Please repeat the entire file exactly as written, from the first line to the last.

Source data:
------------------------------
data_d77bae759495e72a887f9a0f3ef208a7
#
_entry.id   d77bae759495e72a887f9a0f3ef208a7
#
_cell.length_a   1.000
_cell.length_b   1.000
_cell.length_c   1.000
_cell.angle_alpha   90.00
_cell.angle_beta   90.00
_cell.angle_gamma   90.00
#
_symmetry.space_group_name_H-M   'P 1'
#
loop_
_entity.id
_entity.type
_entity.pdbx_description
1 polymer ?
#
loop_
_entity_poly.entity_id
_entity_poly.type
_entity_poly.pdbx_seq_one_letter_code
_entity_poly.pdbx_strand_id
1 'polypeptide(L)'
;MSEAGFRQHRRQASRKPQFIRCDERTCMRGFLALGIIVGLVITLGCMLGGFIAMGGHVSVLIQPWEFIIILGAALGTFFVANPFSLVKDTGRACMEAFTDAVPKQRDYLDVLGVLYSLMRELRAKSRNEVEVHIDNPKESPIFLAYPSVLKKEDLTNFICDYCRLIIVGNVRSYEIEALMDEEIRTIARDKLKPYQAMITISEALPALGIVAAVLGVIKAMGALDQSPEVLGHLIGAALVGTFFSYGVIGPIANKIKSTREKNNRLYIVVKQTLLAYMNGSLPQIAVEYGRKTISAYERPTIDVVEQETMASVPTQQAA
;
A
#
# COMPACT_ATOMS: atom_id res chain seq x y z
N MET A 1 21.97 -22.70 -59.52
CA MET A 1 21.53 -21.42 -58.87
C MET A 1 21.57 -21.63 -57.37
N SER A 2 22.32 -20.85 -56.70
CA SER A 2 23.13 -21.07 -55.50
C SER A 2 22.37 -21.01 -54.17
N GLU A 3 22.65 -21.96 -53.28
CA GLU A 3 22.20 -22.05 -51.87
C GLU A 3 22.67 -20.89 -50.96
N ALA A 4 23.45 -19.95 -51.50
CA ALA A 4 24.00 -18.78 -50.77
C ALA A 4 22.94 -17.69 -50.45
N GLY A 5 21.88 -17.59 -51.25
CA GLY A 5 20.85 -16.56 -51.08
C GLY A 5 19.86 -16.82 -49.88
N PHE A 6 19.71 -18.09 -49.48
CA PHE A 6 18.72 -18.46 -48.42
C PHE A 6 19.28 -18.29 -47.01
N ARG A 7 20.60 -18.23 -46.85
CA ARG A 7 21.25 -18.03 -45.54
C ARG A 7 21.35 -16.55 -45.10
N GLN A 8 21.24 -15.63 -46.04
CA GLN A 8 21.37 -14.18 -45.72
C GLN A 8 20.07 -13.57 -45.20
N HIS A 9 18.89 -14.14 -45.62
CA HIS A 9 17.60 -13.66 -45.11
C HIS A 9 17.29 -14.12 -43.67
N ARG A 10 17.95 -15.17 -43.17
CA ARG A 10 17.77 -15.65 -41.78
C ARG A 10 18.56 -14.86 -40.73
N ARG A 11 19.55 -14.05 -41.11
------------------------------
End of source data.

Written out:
data_d77bae759495e72a887f9a0f3ef208a7
#
_entry.id   d77bae759495e72a887f9a0f3ef208a7
#
_cell.length_a   1.000
_cell.length_b   1.000
_cell.length_c   1.000
_cell.angle_alpha   90.00
_cell.angle_beta   90.00
_cell.angle_gamma   90.00
#
_symmetry.space_group_name_H-M   'P 1'
#
loop_
_entity.id
_entity.type
_entity.pdbx_description
1 polymer ?
#
loop_
_entity_poly.entity_id
_entity_poly.type
_entity_poly.pdbx_seq_one_letter_code
_entity_poly.pdbx_strand_id
1 'polypeptide(L)'
;MSEAGFRQHRRQASRKPQFIRCDERTCMRGFLALGIIVGLVITLGCMLGGFIAMGGHVSVLIQPWEFIIILGAALGTFFVANPFSLVKDTGRACMEAFTDAVPKQRDYLDVLGVLYSLMRELRAKSRNEVEVHIDNPKESPIFLAYPSVLKKEDLTNFICDYCRLIIVGNVRSYEIEALMDEEIRTIARDKLKPYQAMITISEALPALGIVAAVLGVIKAMGALDQSPEVLGHLIGAALVGTFFSYGVIGPIANKIKSTREKNNRLYIVVKQTLLAYMNGSLPQIAVEYGRKTISAYERPTIDVVEQETMASVPTQQAA
;
A
#
# COMPACT_ATOMS: atom_id res chain seq x y z
N MET A 1 21.97 -22.70 -59.52
CA MET A 1 21.53 -21.42 -58.87
C MET A 1 21.57 -21.63 -57.37
N SER A 2 22.32 -20.85 -56.70
CA SER A 2 23.13 -21.07 -55.50
C SER A 2 22.37 -21.01 -54.17
N GLU A 3 22.65 -21.96 -53.28
CA GLU A 3 22.20 -22.05 -51.87
C GLU A 3 22.67 -20.89 -50.96
N ALA A 4 23.45 -19.95 -51.50
CA ALA A 4 24.00 -18.78 -50.77
C ALA A 4 22.94 -17.69 -50.45
N GLY A 5 21.88 -17.59 -51.25
CA GLY A 5 20.85 -16.56 -51.08
C GLY A 5 19.86 -16.82 -49.88
N PHE A 6 19.71 -18.09 -49.48
CA PHE A 6 18.72 -18.46 -48.42
C PHE A 6 19.28 -18.29 -47.01
N ARG A 7 20.60 -18.23 -46.85
CA ARG A 7 21.25 -18.03 -45.54
C ARG A 7 21.35 -16.55 -45.10
N GLN A 8 21.24 -15.63 -46.04
CA GLN A 8 21.37 -14.18 -45.72
C GLN A 8 20.07 -13.57 -45.20
N HIS A 9 18.89 -14.14 -45.62
CA HIS A 9 17.60 -13.66 -45.11
C HIS A 9 17.29 -14.12 -43.67
N ARG A 10 17.95 -15.17 -43.17
CA ARG A 10 17.77 -15.65 -41.78
C ARG A 10 18.56 -14.86 -40.73
N ARG A 11 19.55 -14.05 -41.11